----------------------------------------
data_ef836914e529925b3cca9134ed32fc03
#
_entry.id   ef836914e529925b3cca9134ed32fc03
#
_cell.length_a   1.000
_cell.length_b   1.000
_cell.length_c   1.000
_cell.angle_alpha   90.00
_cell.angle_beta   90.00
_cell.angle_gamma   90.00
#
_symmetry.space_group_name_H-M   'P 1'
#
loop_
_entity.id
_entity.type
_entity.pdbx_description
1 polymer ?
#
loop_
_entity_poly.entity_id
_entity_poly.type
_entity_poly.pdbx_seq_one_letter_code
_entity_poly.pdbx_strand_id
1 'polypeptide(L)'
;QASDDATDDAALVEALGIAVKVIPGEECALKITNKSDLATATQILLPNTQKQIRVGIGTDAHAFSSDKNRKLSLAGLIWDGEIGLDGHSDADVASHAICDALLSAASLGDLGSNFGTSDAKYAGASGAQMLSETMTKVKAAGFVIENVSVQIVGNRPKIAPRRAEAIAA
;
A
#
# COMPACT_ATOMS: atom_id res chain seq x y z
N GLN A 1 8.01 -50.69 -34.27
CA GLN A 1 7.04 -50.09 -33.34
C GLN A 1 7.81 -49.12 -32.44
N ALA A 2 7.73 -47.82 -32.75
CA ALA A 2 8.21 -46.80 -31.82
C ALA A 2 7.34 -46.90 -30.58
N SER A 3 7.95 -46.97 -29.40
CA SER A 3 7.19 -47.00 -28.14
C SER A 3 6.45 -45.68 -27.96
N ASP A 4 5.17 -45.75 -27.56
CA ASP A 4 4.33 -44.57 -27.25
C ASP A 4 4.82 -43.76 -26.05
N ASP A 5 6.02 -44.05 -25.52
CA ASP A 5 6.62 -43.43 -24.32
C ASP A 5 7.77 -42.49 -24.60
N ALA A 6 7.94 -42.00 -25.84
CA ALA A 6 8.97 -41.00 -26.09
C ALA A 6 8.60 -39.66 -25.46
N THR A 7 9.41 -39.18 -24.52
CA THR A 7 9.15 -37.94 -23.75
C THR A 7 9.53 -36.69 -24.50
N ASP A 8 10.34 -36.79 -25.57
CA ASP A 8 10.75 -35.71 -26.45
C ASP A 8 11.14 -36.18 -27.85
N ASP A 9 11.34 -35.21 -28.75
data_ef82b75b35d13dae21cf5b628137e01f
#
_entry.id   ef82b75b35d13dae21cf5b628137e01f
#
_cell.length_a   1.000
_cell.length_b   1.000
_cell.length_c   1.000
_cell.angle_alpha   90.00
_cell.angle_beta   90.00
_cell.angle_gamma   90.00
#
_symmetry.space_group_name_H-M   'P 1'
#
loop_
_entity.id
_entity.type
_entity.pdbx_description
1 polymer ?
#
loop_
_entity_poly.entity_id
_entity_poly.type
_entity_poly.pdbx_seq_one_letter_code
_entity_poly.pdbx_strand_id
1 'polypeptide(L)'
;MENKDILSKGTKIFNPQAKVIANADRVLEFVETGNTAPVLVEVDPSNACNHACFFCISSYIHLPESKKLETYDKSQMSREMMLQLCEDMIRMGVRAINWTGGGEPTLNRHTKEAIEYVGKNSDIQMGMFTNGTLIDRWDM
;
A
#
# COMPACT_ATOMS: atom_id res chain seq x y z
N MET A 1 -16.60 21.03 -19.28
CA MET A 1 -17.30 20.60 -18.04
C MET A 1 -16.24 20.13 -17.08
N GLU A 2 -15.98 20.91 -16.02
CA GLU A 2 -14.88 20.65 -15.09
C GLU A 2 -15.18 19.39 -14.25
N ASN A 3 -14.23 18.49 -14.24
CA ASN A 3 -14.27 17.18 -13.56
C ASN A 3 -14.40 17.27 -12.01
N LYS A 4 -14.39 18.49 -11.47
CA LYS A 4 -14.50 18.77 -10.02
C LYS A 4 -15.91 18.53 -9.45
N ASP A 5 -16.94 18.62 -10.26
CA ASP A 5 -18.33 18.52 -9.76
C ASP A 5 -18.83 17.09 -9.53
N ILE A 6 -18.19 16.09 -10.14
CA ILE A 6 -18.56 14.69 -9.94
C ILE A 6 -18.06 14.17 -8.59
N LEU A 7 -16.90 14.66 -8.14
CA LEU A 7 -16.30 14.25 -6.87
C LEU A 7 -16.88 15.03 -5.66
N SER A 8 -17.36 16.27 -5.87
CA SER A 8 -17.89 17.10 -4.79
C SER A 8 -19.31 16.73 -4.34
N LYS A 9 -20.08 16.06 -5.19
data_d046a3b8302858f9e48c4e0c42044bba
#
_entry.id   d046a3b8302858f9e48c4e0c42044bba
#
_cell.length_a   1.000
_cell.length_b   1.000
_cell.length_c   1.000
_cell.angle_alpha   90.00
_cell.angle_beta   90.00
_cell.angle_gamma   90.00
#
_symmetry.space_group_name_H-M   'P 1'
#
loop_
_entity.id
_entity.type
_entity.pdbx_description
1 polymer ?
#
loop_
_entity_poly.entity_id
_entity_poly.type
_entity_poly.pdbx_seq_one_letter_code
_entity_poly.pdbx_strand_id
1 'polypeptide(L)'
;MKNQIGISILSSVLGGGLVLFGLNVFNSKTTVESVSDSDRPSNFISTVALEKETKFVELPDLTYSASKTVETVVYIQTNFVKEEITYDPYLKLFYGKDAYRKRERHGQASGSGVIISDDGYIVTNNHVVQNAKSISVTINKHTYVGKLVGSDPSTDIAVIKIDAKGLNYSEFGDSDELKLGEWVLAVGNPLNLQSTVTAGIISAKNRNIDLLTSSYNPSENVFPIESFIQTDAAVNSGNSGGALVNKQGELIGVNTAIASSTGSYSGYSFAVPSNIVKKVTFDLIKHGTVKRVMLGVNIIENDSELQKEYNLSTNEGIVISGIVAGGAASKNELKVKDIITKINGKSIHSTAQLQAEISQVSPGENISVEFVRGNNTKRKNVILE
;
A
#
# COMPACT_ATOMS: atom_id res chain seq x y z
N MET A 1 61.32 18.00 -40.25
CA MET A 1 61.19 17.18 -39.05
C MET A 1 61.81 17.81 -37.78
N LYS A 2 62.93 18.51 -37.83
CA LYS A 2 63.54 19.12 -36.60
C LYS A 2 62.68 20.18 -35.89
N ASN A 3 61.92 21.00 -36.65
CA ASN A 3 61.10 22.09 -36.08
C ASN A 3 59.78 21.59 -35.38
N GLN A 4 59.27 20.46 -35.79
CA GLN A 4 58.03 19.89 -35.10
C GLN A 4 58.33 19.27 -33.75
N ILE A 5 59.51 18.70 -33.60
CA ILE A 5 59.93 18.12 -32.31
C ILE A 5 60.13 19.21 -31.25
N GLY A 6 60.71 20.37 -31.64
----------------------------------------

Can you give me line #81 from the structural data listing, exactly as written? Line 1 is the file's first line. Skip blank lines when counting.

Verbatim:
;MENKDILSKGTKIFNPQAKVIANADRVLEFVETGNTAPVLVEVDPSNACNHACFFCISSYIHLPESKKLETYDKSQMSREMMLQLCEDMIRMGVRAINWTGGGEPTLNRHTKEAIEYVGKNSDIQMGMFTNGTLIDRWDM